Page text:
On Fri, 29 Jul 2016 21:06:48 -0400, firstname.lastname@example.org wrote:
Suction cups are a joke when it comes to something made for safety. They
might work ok for a small gadget in the car, or a lightweight soap dish
in the bathroom. NOT for a safety device that may be holding 200lbs of
You're better off with NO grab bar, than one that is going to fail at
the wrong moment!
On Fri, 29 Jul 2016 22:12:24 -0400, email@example.com wrote:
The suction cup itself is not the problem - it is the mounting.
Suction cups are used on a daily basis to carry and install glass -both automotive and architectural.. Very heavy glass. It is what the
suction cups are fastened to that worries me..
A good majority of Walmart shoppers are more than likely minimum wage or
below earners, and they need to buy stuff where ever they can afford to
The less money a person makes the less they can afford nutritional
foods, so they have to opt for high calorie/fat/carb foods because those
foods are cheap. The more money people earn the more likely it is that
they will buy and consume food that is better for them, less fattening,
and more nutritious.
All food of the future will be factory made from Vitamin and Nutrient
enriched extruded styrofoam pellets containing artificial flavor and
color. Farmers will no longer be needed, so everyone will spend all
their time playing computer games or using Facebook on their
smartphones, except for those who work at the Styrofood factories.
This "future" will occur by the year 2025.....
"DerbyDad03" wrote in message
On Thursday, July 28, 2016 at 9:02:31 PM UTC-4, Ed Pawlowski wrote:
...and that's where I'm not sure I agree with you, so let's just agree to
disagree on that point.
The OP is not having a "difficult time". He is simply asking questions and
voicing a concern. In fact if Clare is right, he's a few screws away from
completing the job.
Are you kidding me? Are you implying that people need to spend $15K to go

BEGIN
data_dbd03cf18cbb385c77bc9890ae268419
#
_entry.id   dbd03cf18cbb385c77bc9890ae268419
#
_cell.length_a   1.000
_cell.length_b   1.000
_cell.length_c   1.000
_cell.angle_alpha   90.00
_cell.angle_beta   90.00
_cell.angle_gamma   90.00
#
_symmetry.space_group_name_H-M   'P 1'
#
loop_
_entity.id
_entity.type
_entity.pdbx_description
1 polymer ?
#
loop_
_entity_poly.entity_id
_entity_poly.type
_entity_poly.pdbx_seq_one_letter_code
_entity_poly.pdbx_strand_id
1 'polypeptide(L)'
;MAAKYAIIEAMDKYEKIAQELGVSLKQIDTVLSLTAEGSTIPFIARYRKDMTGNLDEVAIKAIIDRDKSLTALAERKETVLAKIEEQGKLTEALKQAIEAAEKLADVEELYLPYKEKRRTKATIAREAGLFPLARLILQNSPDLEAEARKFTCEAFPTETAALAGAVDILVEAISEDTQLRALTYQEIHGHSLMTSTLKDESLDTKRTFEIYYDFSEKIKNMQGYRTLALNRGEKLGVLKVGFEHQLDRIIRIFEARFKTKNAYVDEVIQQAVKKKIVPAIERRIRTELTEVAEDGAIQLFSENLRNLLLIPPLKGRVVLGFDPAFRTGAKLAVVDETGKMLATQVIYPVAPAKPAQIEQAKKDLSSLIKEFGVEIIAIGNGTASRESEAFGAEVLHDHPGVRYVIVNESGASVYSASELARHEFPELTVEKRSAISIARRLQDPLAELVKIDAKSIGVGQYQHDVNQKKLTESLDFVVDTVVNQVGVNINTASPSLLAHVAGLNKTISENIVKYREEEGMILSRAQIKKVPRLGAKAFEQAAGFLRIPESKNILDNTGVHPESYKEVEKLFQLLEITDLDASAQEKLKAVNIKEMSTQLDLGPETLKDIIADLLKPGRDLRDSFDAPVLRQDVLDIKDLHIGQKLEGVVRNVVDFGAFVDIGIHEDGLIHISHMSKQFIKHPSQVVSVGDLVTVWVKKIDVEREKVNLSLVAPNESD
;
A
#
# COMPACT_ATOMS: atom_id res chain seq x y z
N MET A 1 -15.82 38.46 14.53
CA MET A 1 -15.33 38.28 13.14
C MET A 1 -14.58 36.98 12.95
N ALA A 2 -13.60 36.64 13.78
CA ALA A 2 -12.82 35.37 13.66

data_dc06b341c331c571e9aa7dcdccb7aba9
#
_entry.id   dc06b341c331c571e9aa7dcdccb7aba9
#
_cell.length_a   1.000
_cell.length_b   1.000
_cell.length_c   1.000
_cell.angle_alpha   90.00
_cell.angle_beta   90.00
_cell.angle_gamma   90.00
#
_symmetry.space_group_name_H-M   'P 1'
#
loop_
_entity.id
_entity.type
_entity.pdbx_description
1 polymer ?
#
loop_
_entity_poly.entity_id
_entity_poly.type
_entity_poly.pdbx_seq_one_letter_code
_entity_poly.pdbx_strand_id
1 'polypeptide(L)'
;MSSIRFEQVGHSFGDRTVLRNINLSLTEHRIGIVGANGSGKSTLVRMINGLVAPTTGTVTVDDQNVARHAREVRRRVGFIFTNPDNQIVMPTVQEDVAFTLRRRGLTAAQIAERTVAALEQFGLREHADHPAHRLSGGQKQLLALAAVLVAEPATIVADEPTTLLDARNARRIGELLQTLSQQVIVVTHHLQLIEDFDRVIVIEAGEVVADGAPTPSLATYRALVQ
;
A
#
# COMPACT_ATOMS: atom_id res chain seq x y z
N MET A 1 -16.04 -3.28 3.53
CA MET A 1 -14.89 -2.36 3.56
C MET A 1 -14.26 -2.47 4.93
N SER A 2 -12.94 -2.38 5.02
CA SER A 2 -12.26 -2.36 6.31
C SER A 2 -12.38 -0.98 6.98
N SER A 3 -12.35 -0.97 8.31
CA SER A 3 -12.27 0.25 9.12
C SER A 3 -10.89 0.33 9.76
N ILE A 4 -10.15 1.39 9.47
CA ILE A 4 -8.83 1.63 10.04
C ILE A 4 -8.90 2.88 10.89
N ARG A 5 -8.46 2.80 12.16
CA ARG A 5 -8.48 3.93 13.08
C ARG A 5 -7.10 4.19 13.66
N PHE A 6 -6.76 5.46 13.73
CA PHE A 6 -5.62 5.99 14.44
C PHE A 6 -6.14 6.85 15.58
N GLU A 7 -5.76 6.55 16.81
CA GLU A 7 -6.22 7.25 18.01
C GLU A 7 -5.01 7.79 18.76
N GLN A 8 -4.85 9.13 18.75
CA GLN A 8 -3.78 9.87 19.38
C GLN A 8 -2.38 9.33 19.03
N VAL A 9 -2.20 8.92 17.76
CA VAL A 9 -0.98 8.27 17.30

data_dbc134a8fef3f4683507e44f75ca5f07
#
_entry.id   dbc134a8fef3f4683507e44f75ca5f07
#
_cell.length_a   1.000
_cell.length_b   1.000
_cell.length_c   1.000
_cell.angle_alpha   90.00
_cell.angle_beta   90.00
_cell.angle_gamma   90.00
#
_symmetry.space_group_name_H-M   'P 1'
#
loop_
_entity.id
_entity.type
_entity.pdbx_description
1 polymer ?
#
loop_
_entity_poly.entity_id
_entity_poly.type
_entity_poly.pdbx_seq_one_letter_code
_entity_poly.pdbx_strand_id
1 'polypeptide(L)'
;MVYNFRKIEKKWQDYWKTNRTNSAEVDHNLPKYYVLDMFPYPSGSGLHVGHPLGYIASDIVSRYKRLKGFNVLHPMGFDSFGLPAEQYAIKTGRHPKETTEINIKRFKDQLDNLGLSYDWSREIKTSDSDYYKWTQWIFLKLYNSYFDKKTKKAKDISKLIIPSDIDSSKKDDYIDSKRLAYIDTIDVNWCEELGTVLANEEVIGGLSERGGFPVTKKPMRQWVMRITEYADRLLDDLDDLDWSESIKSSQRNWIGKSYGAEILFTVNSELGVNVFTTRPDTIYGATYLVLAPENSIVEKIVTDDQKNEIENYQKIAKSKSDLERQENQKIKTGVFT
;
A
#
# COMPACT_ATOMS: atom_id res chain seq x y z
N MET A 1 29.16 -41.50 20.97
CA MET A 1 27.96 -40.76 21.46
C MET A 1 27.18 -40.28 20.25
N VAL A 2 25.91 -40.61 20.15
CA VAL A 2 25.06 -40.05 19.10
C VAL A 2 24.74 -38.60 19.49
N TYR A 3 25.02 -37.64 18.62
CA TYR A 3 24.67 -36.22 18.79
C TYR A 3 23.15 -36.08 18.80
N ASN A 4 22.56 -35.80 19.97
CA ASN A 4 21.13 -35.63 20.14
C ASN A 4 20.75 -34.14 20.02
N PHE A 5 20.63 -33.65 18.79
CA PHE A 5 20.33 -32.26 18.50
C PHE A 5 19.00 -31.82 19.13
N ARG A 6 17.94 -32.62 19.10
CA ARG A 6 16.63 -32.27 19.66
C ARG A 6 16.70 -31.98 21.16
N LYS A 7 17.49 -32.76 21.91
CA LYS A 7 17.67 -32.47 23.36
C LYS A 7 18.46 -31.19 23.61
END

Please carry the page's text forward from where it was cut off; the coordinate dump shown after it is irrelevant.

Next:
from a suction cup bar to a screw in bar? Of course "not everyone has that
option" but that's not the only option. In fact, it has nothing to do with
I don't know what is big deal I have install two SS grab bars in two of my
Cost perhaps less then $100 bucks. Yes tiles are hard as glass, but use of
there are no problems.
Good grief. I'll say it one more time and then I promise to give up because
you are obviously not listening. I'll even put this on it's own line so
there's no chance that you won't see it.
When I *need* a bar, I'll put in the type I want.
Here, just in case you missed that:
When I *need* a bar, I'll put in the type I want.
How's does that equate to "prefer nothing or my way"?
I prefer nothing *now* because I don't need a bar. I never once said that I
would forgo a bar when the time comes that I need one. I also prefer not to
install a wheelchair ramp to my front door because I don't need one. I also
prefer not to rip out my bathtub and put in a walk-in shower. Guess why?
Yup, *I don't need one*.
Yeah, you keep saying that, all the while ignoring the main point of my
objection to suction cups. So be it.
No, it's not - not to me. That's what you keep missing.
I read some reviews and some could not get it to stick. I'd be a little
leery myself as while adhesive tensile strength can be high shear
strength is usually lower and since boundary levels may be very thin a
small crack might become a big one.
I looked at my wife's suction support and it was very tight. I'd almost
be afraid I'd pull a tile off the wall before it failed.
Obviously the strongest bar would be screwed into the studs but I think
I will buy a suction one for use in may ceramic stall shower as I would
never put full body weight on it but might brace to soap a foot or
something where a little support is necessary.